Speech-Associated Attitudes of Stuttering and Nonstuttering Children A Dutch version of the Communication Attitude Test (Brutten, 1985) was used to assess the speech-associated attitudes of 70 stuttering and 271 nonstuttering Belgian children of elementary and middle school age. The results showed that the stuttering children evidenced significantly more negative attitudes toward speech than did their nonstuttering peers. ... Research Article
Research Article  |   February 1991
Speech-Associated Attitudes of Stuttering and Nonstuttering Children
 
Author Affiliations & Notes
  • Luc F. De Nil
    Southern Illinois University
  • Gene J. Brutten
    Southern Illinois University
  • Requests for reprints should be sent to Luc F. De Nil, Ph.D., Graduate Department of Speech Pathology, University of Toronto, 88 College Street, Toronto, Ontario M5G 1L4.
Article Information
Speech, Voice & Prosodic Disorders / Fluency Disorders / Telepractice & Computer-Based Approaches / Speech / Research Articles
Research Article   |   February 1991
Speech-Associated Attitudes of Stuttering and Nonstuttering Children
Journal of Speech, Language, and Hearing Research, February 1991, Vol. 34, 60-66. doi:10.1044/jshr.3401.60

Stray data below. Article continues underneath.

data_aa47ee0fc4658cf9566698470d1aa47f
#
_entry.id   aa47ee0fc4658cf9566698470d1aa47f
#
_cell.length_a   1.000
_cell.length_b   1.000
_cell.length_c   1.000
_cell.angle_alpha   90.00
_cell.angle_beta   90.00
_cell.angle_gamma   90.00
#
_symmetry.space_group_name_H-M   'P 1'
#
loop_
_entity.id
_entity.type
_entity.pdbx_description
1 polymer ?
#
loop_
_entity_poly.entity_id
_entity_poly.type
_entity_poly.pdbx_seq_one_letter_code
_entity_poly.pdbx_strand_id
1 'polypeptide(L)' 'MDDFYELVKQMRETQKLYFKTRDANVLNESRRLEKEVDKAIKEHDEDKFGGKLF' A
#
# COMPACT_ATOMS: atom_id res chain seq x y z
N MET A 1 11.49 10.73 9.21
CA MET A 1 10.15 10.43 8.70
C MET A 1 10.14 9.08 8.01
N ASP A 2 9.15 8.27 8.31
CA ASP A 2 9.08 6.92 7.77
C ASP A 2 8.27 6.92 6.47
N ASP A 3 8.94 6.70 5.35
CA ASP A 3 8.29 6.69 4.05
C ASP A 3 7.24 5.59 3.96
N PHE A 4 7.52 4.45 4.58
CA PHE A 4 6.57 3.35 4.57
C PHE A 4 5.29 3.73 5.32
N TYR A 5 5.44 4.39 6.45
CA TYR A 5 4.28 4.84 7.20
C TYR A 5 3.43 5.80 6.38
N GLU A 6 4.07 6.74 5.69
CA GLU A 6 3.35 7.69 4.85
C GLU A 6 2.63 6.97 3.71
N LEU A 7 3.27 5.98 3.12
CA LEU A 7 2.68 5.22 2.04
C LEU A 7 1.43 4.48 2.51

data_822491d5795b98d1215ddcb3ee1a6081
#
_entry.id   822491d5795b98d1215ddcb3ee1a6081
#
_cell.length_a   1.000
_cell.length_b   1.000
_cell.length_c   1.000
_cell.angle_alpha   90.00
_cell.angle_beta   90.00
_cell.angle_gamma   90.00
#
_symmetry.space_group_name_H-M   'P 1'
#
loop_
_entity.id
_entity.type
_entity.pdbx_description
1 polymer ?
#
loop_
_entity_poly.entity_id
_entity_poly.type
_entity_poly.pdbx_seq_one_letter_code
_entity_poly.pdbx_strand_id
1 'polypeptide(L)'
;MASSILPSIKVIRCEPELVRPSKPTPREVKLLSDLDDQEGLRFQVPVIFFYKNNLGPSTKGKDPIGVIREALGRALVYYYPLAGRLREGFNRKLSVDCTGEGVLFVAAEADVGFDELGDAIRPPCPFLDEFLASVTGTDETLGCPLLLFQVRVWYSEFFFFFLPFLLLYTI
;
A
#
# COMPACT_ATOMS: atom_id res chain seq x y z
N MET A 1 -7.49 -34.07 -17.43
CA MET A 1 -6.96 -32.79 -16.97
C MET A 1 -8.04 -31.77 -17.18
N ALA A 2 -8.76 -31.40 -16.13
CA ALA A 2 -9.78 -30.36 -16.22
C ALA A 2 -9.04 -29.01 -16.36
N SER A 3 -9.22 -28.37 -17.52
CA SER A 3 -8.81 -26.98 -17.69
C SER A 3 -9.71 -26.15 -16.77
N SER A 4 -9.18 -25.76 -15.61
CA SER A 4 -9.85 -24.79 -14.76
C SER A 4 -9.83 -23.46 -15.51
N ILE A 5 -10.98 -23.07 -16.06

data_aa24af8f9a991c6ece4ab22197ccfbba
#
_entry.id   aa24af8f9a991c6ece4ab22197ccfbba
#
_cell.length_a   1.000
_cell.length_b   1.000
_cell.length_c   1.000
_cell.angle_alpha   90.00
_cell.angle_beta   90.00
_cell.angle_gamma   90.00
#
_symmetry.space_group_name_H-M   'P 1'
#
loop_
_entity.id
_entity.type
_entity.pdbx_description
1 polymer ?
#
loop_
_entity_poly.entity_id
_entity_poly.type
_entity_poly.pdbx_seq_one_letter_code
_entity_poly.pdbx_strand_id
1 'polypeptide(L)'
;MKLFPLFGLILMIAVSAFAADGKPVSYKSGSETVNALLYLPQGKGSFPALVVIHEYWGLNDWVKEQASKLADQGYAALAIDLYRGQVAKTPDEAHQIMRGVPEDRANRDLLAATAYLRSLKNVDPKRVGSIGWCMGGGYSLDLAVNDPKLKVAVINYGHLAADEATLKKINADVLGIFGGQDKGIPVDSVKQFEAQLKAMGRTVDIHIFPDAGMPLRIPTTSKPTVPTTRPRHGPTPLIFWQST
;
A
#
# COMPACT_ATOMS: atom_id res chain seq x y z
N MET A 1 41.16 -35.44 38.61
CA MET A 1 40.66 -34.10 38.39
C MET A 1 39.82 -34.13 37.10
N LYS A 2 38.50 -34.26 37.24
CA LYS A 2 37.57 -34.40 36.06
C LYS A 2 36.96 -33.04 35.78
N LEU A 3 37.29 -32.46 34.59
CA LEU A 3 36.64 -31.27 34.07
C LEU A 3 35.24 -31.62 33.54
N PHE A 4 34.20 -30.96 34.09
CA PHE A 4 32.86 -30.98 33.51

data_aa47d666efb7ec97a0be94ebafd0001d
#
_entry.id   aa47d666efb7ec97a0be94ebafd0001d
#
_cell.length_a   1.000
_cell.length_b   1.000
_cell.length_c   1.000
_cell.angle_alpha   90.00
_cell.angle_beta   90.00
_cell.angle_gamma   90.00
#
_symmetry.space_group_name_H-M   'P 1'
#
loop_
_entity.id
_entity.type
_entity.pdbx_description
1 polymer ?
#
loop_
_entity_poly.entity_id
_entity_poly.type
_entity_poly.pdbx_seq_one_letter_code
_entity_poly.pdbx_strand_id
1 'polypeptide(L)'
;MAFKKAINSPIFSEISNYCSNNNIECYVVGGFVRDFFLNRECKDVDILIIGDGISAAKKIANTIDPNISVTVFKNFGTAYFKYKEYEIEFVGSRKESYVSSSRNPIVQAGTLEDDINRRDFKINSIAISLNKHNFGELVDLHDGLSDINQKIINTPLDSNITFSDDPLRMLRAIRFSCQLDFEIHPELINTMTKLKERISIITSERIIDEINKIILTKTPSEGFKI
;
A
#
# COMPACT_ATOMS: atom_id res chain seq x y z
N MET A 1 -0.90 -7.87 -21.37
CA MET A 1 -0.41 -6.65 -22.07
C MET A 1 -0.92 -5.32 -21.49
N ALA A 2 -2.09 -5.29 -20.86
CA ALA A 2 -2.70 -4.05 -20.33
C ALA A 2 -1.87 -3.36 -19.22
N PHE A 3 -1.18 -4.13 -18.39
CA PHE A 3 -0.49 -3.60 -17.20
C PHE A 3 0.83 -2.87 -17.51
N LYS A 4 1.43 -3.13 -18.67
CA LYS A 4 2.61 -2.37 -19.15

History: Received October 27, 1989 , Accepted May 9, 1990
 
Journal of Speech, Language, and Hearing Research, February 1991, Vol. 34, 60-66. doi:10.1044/jshr.3401.60
History: Received October 27, 1989; Accepted May 9, 1990

A Dutch version of the Communication Attitude Test (Brutten, 1985) was used to assess the speech-associated attitudes of 70 stuttering and 271 nonstuttering Belgian children of elementary and middle school age. The results showed that the stuttering children evidenced significantly more negative attitudes toward speech than did their nonstuttering peers. This difference was present from age 7, the youngest age group studied, on up. Moreover, a significant group x age interaction revealed that the speech-related attitudes of the stuttering children became more negative with increasing age. In contrast, those of the nonstuttering children became less negative after age 9. These findings suggest that, in the course of fluency therapy for youngsters who stutter, negative attitudes toward speech should be addressed. This is especially true if, as with adults who stutter, negative attitudes are predictive of therapeutic failure.

Acknowledgments
The authors would like to thank the directors and speech therapists in the cooperating speech rehabilitation centers and the principals and teachers of the grade schools in which the data for this study were collected. Especially, they would like to thank Marc Claeys, who coordinated the process of data collection in Belgium. Special thanks also to Klaas Bakker, Ph.D., and Lieve De Nil, M.A., who assisted Luc De Nil in translating the original English version of the CAT into Dutch.
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